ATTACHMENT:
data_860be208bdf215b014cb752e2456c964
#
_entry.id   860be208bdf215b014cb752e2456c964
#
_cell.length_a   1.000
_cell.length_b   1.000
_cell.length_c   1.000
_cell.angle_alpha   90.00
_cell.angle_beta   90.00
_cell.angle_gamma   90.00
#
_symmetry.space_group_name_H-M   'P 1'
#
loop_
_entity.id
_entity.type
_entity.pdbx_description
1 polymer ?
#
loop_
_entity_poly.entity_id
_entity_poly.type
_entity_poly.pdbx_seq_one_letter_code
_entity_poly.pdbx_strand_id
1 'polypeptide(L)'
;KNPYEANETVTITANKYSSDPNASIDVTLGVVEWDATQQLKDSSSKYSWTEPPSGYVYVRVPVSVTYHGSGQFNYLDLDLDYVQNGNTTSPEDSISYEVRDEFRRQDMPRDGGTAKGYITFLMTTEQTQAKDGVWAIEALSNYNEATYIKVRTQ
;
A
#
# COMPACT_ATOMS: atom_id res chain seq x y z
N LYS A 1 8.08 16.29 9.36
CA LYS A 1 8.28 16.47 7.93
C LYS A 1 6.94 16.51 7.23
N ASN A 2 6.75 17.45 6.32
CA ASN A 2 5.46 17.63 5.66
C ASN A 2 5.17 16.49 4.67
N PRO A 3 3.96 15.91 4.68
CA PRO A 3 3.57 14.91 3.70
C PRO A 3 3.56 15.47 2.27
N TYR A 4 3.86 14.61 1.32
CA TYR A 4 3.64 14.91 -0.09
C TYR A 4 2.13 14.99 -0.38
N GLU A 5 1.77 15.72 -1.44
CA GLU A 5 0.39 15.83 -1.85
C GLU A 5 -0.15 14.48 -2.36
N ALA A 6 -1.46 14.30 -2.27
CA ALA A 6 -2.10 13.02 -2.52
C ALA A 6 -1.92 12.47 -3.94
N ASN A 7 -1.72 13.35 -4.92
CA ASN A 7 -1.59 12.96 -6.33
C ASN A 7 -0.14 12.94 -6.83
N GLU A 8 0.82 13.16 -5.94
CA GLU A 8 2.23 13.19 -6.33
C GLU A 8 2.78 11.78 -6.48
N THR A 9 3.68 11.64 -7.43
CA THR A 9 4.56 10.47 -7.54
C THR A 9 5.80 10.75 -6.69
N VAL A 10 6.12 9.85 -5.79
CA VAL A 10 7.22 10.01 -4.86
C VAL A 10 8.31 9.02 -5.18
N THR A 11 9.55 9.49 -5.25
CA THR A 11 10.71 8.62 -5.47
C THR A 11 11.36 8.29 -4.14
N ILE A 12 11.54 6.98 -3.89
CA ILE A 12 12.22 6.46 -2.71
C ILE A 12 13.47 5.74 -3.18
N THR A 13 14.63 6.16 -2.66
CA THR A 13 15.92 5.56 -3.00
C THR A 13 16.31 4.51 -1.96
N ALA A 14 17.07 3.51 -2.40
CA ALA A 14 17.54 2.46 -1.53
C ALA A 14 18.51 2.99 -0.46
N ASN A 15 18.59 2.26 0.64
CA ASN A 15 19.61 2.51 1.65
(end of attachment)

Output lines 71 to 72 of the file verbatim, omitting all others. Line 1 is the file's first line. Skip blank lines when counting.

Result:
CA ALA A 14 17.54 2.46 -1.53
C ALA A 14 18.51 2.99 -0.46